India’s mission to study sun reaches its destination

 India’s first mission to study the sun reached its final destination at 1.5 million km from Earth on Saturday, from where it will study the outermost layers of the star for five years, Prime Minister Narendra Modi said.

“India creates yet another landmark. India’s first solar observatory Aditya-L1 reaches its destination,” Modi wrote on the social media network X.

“It is a testament to the relentless dedication of our scientists in realising among the most complex and intricate space missions.”

Modi said he joined the nation in applauding the “extraordinary feat” and would continue to pursue new frontiers of science for the benefit of humanity.

The Aditya-L1 mission, named after the sun in Sanskrit, was launched by the Indian Space Research Organization (ISRO) in September.

The probe positioned itself at the first Lagrange point (L1), just 1 percent of the distance between the two celestial bodies, where the gravitational forces of the sun and Earth are in equilibrium and where it will get an uninterrupted view of the star.

“From Moon walk to sun Dance! What a glorious turn of year for Bharat (India),” Union Minister of State for Science and Technology Jitendra Singh wrote on X.

“Under the visionary leadership of PM (Modi), yet another success story scripted by Team ISRO. AdityaL1 reaches its final orbit to discover the mysteries of sun-Earth connection.”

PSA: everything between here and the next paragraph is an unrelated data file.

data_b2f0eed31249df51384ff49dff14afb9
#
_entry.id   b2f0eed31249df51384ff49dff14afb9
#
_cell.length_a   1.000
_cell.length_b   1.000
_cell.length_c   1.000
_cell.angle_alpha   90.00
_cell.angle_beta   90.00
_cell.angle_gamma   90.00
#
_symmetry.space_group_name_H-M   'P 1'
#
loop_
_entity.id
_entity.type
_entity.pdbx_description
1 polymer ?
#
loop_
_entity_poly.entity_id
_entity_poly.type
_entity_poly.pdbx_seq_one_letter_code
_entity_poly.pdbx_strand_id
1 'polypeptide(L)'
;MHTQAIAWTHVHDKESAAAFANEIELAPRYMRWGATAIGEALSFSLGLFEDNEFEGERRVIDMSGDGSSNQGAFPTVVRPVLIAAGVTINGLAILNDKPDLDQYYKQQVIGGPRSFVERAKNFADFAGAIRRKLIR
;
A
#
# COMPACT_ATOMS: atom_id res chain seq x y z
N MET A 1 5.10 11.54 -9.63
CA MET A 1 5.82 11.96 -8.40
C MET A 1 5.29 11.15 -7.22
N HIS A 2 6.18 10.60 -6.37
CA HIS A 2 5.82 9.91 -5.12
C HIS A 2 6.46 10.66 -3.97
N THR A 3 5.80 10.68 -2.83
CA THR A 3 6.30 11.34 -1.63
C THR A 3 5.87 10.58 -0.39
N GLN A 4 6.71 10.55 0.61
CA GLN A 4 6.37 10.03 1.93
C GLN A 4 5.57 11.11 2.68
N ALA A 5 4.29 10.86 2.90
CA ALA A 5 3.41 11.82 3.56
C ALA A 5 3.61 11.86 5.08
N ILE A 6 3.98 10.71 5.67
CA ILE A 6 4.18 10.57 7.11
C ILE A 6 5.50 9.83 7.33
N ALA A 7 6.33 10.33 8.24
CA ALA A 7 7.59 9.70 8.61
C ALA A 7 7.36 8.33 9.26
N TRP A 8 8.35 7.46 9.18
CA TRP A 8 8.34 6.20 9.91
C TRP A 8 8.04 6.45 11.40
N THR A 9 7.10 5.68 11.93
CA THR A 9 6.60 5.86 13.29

The probe was launched from the space center in Sriharikota in the southeastern state of Andhra Pradesh in September.

Equipped with seven payloads to examine the outermost layers of the sun, using electromagnetic and particle and magnetic field detectors, the Aditya-L1 weighs some 1,480.7 kilograms and ISRO expects it to remain in operation for about five years.

On Dec. 6, the probe captured its first space images, including the first full-disk pictures of the sun at wavelengths ranging from 200 to 400 nanometers.

With this mission, India joins a select group of countries that have sent probes to study the sun, including China, the United States, Japan, West Germany (before the reunification of Germany and in collaboration with NASA), as well as the European Space Agency (ESA).

The European Solar Orbiter probe, launched in February 2020, studies the sun from just 48 million kilometers from the star, while NASA’s Parker Solar Probe made history in 2021 by flying through the upper atmosphere of this star.

By usmana kousar